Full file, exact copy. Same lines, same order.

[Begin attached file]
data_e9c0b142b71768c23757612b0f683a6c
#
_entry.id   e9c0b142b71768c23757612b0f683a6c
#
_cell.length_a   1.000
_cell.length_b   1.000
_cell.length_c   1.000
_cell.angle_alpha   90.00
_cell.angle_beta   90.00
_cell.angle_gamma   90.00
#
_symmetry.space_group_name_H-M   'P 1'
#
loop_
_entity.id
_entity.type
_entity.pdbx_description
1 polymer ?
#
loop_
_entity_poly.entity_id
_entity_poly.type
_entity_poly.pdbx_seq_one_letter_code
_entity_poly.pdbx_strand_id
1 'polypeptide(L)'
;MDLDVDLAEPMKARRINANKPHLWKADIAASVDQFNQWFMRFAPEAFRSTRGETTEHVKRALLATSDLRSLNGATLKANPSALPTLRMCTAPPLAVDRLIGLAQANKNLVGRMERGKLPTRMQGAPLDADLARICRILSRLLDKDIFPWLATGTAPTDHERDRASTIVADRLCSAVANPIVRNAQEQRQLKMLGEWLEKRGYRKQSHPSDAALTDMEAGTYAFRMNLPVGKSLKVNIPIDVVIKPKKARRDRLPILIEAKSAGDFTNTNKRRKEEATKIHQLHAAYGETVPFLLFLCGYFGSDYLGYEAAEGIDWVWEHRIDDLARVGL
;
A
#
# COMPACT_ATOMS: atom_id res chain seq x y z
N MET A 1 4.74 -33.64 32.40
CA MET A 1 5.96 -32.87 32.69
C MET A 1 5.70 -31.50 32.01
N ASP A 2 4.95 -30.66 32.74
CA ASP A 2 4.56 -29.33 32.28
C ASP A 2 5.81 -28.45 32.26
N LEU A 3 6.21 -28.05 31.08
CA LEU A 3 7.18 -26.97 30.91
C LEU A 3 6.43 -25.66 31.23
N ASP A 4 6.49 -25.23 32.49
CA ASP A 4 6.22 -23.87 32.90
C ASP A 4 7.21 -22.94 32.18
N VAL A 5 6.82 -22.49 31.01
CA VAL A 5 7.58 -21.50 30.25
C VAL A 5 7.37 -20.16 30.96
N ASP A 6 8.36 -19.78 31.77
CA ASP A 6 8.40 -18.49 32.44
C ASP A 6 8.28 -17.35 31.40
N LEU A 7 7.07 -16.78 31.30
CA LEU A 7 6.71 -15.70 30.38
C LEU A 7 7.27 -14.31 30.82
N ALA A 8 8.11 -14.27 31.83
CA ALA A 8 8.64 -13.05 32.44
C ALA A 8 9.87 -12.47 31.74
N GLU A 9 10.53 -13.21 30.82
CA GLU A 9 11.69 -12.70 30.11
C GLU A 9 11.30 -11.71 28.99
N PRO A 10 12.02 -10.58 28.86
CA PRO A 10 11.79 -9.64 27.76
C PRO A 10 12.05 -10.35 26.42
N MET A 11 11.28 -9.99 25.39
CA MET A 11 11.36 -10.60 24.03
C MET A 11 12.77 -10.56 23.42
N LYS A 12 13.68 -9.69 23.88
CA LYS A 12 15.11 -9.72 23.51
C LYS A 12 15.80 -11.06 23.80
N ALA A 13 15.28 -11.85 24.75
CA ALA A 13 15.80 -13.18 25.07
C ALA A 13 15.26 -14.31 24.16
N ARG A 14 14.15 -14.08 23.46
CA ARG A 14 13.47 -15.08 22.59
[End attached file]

data_e9c0b142b71768c23757612b0f683a6c
#
_entry.id   e9c0b142b71768c23757612b0f683a6c
#
_cell.length_a   1.000
_cell.length_b   1.000
_cell.length_c   1.000
_cell.angle_alpha   90.00
_cell.angle_beta   90.00
_cell.angle_gamma   90.00
#
_symmetry.space_group_name_H-M   'P 1'
#
loop_
_entity.id
_entity.type
_entity.pdbx_description
1 polymer ?
#
loop_
_entity_poly.entity_id
_entity_poly.type
_entity_poly.pdbx_seq_one_letter_code
_entity_poly.pdbx_strand_id
1 'polypeptide(L)'
;MDLDVDLAEPMKARRINANKPHLWKADIAASVDQFNQWFMRFAPEAFRSTRGETTEHVKRALLATSDLRSLNGATLKANPSALPTLRMCTAPPLAVDRLIGLAQANKNLVGRMERGKLPTRMQGAPLDADLARICRILSRLLDKDIFPWLATGTAPTDHERDRASTIVADRLCSAVANPIVRNAQEQRQLKMLGEWLEKRGYRKQSHPSDAALTDMEAGTYAFRMNLPVGKSLKVNIPIDVVIKPKKARRDRLPILIEAKSAGDFTNTNKRRKEEATKIHQLHAAYGETVPFLLFLCGYFGSDYLGYEAAEGIDWVWEHRIDDLARVGL
;
A
#
# COMPACT_ATOMS: atom_id res chain seq x y z
N MET A 1 4.74 -33.64 32.40
CA MET A 1 5.96 -32.87 32.69
C MET A 1 5.70 -31.50 32.01
N ASP A 2 4.95 -30.66 32.74
CA ASP A 2 4.56 -29.33 32.28
C ASP A 2 5.81 -28.45 32.26
N LEU A 3 6.21 -28.05 31.08
CA LEU A 3 7.18 -26.97 30.91
C LEU A 3 6.43 -25.66 31.23
N ASP A 4 6.49 -25.23 32.49
CA ASP A 4 6.22 -23.87 32.90
C ASP A 4 7.21 -22.94 32.18
N VAL A 5 6.82 -22.49 31.01
CA VAL A 5 7.58 -21.50 30.25
C VAL A 5 7.37 -20.16 30.96
N ASP A 6 8.36 -19.78 31.77
CA ASP A 6 8.40 -18.49 32.44
C ASP A 6 8.28 -17.35 31.40
N LEU A 7 7.07 -16.78 31.30
CA LEU A 7 6.71 -15.70 30.38
C LEU A 7 7.27 -14.31 30.82
N ALA A 8 8.11 -14.27 31.83
CA ALA A 8 8.64 -13.05 32.44
C ALA A 8 9.87 -12.47 31.74
N GLU A 9 10.53 -13.21 30.82
CA GLU A 9 11.69 -12.70 30.11
C GLU A 9 11.30 -11.71 28.99
N PRO A 10 12.02 -10.58 28.86
CA PRO A 10 11.79 -9.64 27.76
C PRO A 10 12.05 -10.35 26.42
N MET A 11 11.28 -9.99 25.39
CA MET A 11 11.36 -10.60 24.03
C MET A 11 12.77 -10.56 23.42
N LYS A 12 13.68 -9.69 23.88
CA LYS A 12 15.11 -9.72 23.51
C LYS A 12 15.80 -11.06 23.80
N ALA A 13 15.28 -11.85 24.75
CA ALA A 13 15.80 -13.18 25.07
C ALA A 13 15.26 -14.31 24.16
N ARG A 14 14.15 -14.08 23.46
CA ARG A 14 13.47 -15.08 22.59